Do great technological ideas make great business opportunities? Entrepreneur’s self-regulatory focus in opportunity building
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Do great technological ideas make great business opportunities? Entrepreneur’s self-regulatory focus in opportunity building

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Presentation at: 2013 IEEE International Technology Management Conference & 19th ICE Conference, At Den Hague. ...

Presentation at: 2013 IEEE International Technology Management Conference & 19th ICE Conference, At Den Hague.
How do technology-based entrepreneurs transform technological ideas into business opportunities? We explore how individual’s self-regulatory focus and institutional forces influence in the opportunity construction process. This research addresses the apparent paradox between the exploration efforts of the entrepreneur to find a use for the technological idea, with the institutional pressure advance to opportunity exploitation. We use an inductive multiple-case study with a sample of three technology-based entrepreneurs to shed some light on the phenomena. The results suggest that there is a two-stage process in the transformation of an idea into an opportunity; entrepreneur’s ability to moderate their self-regulatory focus is seen to play an important role in this process. These findings hold several implications for entrepreneurs and stakeholders interested in promoting technology-based entrepreneurship.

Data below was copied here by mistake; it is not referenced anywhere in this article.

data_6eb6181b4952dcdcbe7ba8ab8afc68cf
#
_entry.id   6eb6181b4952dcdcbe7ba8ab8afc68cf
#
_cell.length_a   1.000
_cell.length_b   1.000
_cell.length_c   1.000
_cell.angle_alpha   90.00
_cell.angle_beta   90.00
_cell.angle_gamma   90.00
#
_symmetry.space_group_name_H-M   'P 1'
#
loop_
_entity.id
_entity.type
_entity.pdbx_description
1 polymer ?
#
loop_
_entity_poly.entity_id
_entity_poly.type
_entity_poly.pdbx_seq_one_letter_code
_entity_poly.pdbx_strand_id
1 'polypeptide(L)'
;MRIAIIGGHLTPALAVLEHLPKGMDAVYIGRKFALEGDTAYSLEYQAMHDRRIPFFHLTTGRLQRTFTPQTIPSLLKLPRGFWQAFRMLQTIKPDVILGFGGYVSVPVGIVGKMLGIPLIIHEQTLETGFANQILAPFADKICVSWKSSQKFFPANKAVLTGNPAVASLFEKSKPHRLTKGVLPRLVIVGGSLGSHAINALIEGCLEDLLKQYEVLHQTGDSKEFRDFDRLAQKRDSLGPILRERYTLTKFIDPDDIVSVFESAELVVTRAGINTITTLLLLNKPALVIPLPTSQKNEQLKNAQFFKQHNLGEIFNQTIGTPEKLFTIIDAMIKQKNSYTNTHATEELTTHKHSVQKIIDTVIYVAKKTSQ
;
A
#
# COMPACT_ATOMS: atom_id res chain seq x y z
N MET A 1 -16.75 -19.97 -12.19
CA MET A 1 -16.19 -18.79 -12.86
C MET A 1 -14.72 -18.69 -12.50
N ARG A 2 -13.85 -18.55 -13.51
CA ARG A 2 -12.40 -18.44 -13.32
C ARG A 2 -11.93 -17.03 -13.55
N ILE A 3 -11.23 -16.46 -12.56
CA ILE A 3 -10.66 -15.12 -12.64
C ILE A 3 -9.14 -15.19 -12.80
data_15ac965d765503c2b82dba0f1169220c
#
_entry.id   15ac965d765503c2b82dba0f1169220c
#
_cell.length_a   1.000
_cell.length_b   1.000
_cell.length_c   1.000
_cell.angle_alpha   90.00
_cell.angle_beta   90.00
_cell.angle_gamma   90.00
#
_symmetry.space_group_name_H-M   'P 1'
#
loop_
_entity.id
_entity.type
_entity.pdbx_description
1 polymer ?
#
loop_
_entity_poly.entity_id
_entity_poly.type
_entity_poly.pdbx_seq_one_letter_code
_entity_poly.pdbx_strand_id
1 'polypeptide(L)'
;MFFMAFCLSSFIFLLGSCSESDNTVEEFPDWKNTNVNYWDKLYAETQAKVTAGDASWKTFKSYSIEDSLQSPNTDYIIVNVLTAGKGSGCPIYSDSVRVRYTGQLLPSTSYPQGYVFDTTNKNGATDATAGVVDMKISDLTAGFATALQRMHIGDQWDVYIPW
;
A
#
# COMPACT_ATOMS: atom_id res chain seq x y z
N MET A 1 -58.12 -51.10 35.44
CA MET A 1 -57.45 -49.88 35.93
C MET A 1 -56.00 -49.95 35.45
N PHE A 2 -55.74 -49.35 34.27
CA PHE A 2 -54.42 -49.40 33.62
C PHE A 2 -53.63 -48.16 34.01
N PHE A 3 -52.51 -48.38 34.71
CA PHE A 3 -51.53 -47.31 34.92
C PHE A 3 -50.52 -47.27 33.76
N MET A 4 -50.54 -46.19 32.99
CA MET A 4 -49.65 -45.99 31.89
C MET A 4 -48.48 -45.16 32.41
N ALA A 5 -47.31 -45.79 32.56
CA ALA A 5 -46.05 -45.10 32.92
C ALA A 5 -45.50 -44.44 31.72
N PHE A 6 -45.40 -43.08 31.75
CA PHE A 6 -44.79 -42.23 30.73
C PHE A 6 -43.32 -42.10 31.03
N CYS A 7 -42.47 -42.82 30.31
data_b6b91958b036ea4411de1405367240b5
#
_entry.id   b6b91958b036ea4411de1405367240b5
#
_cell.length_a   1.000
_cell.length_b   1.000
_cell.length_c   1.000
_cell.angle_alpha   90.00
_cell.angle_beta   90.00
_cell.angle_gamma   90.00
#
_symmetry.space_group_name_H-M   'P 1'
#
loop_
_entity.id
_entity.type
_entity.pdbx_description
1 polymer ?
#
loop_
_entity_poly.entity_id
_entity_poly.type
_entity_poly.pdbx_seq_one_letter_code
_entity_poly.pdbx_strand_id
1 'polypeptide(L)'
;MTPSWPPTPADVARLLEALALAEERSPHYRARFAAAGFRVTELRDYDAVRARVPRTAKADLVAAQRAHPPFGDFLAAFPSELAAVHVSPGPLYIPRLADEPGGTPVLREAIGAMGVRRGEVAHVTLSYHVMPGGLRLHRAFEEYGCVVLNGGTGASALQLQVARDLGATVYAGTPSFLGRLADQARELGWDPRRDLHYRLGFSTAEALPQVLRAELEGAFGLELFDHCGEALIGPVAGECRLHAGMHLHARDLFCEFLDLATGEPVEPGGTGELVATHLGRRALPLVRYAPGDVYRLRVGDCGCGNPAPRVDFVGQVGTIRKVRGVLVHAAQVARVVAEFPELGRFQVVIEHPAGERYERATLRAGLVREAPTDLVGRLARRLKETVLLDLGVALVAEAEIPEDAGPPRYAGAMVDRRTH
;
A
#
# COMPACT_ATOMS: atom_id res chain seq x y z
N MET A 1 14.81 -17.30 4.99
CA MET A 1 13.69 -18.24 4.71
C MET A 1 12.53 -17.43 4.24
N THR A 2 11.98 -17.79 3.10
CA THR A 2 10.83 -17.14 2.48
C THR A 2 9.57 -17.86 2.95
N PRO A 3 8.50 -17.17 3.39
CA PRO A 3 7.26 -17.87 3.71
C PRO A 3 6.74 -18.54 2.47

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    Do great technological ideas make great business opportunities? Entrepreneur’s self-regulatory focus in opportunity building Do great technological ideas make great business opportunities? Entrepreneur’s self-regulatory focus in opportunity building Presentation Transcript

    • Do great technological ideas make great business opportunities? Entrepreneur’s self-regulatory focus in opportunity building 2013 IEEE International Technology Management Conference & 19th ICE Conference 24-26 June 2013, Den Haag Ferran Giones (fgiones@salleurl.edu) Dr. Francesc Miralles (fmiralles@salleurl.edu) Full Text: https://www.researchgate.net/profile/Ferran_Giones/publication/243493677_Do_great_technological_ideas_make_great_business_opportunities_Entrepreneurs_self-regulatory_focus_in_opportunity_building/file/ef3175342803b6d547.pdf